In our world, there is debate about how to treat Christians who, for various reasons, are deconstructing their faith. Many “deconstructors” are spurred into this process by suffering. Some experienced sexual abuse or abuse of power. Many witnessed the defense and covering up of these kinds of abuse. Some were run out of their churches over politics. Some were cast out for being whistleblowers. Their stories are numerous and varied.

When people, like Job, have had fire fall on their lives, they have reasons for doubt. Do we treat them as Job’s friends treated him? With pointless moralizing and self-righteous condemnation?

Deconstructing people are not wolves to be hunted but fellow sheep—often attacked and wounded sheep. And even if they do choose to completely reject the faith…how are we supposed to treat unbelievers? With disdain? No. With accusations and attacks? No.

Like Job, may we maintain our faith in the face of whatever fire may fall in our futures. May we be gracious to those in crises of faith, not treating them as enemies but as those wounded by our great enemy. They are worthy of any effort we can make to rescue them and we may have something to learn from them about God.

Divine Hours Prayer: The Refrain for the Morning Lessons
For who is God, but the Lord? Who is the Rock, except our God? — Psalm 18.32

– From The Divine Hours: Prayers for Autumn and Wintertime by Phyllis Tickle.

Today’s Readings
Job 27 (Listen – 2:21)
Psalm 36 (Listen – 1:29)

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Read more about The Ever-Patient Agriculturalist
The purpose in deconstruction is reconstruction.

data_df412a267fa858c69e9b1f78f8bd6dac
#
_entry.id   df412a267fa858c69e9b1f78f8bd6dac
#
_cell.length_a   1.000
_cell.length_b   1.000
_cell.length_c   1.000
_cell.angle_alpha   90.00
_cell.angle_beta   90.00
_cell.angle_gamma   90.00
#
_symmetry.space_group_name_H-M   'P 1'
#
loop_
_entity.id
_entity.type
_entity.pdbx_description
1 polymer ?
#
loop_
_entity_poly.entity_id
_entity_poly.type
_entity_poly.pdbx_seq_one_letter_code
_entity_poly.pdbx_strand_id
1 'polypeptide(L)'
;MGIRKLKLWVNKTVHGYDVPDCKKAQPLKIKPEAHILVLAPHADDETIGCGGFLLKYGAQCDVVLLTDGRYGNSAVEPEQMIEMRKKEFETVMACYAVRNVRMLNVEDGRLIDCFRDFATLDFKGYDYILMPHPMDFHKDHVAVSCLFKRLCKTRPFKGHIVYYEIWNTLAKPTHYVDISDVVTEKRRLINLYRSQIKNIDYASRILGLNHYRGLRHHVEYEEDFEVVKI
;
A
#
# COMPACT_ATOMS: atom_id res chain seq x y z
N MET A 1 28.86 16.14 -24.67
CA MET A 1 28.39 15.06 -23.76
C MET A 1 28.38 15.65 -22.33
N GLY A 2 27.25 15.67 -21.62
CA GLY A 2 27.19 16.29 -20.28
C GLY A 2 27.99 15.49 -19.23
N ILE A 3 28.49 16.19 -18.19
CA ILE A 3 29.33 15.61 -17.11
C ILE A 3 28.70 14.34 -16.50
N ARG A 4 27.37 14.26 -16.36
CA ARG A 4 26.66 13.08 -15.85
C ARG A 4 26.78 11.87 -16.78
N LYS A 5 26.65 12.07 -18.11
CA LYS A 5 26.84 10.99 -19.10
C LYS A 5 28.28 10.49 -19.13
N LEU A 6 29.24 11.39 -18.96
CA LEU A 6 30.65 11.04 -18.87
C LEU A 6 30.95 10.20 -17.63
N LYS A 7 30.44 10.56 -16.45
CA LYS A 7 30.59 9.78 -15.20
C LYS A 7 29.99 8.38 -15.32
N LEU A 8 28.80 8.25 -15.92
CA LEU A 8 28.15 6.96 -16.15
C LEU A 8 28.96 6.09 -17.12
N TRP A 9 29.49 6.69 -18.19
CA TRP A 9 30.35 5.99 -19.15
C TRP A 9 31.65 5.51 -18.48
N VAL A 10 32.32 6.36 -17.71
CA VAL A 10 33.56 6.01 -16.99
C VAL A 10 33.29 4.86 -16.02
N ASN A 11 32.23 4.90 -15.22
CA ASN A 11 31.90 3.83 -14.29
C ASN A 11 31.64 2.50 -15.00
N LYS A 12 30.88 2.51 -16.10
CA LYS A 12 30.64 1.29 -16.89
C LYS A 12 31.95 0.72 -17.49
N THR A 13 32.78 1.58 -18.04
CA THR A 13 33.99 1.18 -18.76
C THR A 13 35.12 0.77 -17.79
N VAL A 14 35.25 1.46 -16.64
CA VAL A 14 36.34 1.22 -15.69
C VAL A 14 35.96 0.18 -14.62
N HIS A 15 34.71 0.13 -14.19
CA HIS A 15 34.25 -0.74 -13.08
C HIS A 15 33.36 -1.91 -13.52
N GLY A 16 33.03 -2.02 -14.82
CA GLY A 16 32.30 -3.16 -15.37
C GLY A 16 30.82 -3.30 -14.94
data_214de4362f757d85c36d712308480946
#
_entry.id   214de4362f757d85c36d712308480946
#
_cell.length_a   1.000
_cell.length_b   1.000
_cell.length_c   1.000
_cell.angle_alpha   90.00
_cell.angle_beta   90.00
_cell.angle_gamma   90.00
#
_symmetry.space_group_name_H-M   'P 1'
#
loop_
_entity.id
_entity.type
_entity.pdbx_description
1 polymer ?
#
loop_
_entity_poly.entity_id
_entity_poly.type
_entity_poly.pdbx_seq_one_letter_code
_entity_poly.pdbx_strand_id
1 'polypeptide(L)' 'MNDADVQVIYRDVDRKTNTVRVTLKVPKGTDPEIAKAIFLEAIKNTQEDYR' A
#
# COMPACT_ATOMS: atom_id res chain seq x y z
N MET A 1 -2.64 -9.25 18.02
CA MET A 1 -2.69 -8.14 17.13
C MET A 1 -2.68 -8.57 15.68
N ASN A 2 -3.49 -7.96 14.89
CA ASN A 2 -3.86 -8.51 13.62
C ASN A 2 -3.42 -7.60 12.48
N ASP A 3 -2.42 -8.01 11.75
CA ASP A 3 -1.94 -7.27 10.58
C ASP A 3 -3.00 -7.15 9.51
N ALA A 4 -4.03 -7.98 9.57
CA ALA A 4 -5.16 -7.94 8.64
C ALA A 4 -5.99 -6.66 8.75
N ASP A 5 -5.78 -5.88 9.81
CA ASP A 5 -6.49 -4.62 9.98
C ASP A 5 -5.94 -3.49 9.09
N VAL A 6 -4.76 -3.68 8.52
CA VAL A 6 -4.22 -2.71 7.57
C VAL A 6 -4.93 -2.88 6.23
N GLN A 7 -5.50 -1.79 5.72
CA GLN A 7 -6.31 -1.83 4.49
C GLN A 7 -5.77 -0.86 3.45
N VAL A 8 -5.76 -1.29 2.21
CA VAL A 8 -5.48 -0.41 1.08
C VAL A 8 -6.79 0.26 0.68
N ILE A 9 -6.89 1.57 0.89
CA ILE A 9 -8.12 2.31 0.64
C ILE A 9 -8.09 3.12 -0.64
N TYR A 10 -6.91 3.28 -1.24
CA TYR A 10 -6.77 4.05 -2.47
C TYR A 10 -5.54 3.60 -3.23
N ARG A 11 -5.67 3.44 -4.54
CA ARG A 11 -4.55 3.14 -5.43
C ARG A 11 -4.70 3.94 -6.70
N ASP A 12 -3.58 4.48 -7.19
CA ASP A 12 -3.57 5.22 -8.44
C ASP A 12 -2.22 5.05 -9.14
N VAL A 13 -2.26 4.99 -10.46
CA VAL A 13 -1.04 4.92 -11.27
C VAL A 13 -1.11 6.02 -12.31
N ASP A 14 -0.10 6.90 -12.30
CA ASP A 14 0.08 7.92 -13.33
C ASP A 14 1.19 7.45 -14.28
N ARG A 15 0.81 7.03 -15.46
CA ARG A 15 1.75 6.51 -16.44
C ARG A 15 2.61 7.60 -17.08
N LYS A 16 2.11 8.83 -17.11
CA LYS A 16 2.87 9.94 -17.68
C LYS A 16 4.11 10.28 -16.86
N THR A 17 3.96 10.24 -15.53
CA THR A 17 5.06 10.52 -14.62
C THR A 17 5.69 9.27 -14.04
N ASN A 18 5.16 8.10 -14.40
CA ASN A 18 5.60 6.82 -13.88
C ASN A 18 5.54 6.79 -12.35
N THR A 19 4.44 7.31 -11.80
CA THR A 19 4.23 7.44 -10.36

The purpose in uprooting is to replant.
May we rejoice in being pruned and replanted.

The Whispers of God

Scripture Focus: Job 26.5-14
5 “The dead are in deep anguish, 
those beneath the waters and all that live in them. 
6 The realm of the dead is naked before God; 
Destruction lies uncovered.
7 He spreads out the northern skies over empty space; 
he suspends the earth over nothing. 
8 He wraps up the waters in his clouds, 
yet the clouds do not burst under their weight. 
9 He covers the face of the full moon, 
spreading his clouds over it. 
10 He marks out the horizon on the face of the waters 
for a boundary between light and darkness. 
11 The pillars of the heavens quake, 
aghast at his rebuke. 
12 By his power he churned up the sea; 
by his wisdom he cut Rahab to pieces. 
13 By his breath the skies became fair; 
his hand pierced the gliding serpent. 
14 And these are but the outer fringe of his works; 
how faint the whisper we hear of him! 
Who then can understand the thunder of his power?” 

Reflection: The Whispers of God
By John Tillman

Ancient cosmology is well worth investigating for Christians. (Further Study from The Bible Project.) It tells us about the presuppositions of biblical writers and early readers.

We take for granted gravity, physics, thermodynamics, complex orbits of planets and other objects, and the vast void of space. The best minds of our time and observations of our universe tell us these are true. We unthinkingly apply our presuppositions to scripture. We read, “the earth was formless and empty…” (Gen 1.2) and think about pre-Big-Bang nothingness. 

The early readers of Genesis wouldn’t have been thinking of that at all. Ancient people, like Job, believed the best minds of their time and observations of their universe. They took for granted the earth was flat, supported above the nothingness of the chaos waters below. They weren’t fact-denying flat-earthers. They simply didn’t have the evidence we do today.

Job describes the wonders of God in a passage focusing on cosmology and the created world. He describes everything from the deep chaos waters (and monsters) and the realm of the dead to the skies and the sun, moon, and stars above them. Job would be unfamiliar with our understanding of gravity, or the water cycle, but that didn’t stop him from being amazed at how clouds, heavy with water, can float in the sky and how the earth can be suspended over waters when stones and dirt sink in a stream.

The hubris of knowledge can make us callous. Are these things any less wondrous to us simply because of greater scientific knowledge? 

Job calls the wonders of creation “whispers” of God—the faint fringes of his power and glory. (Job 26.14; Romans 1:20) God’s whispers of wonder still come from creation today. Science is not the enemy of God but his microphone, microscope, and telescope.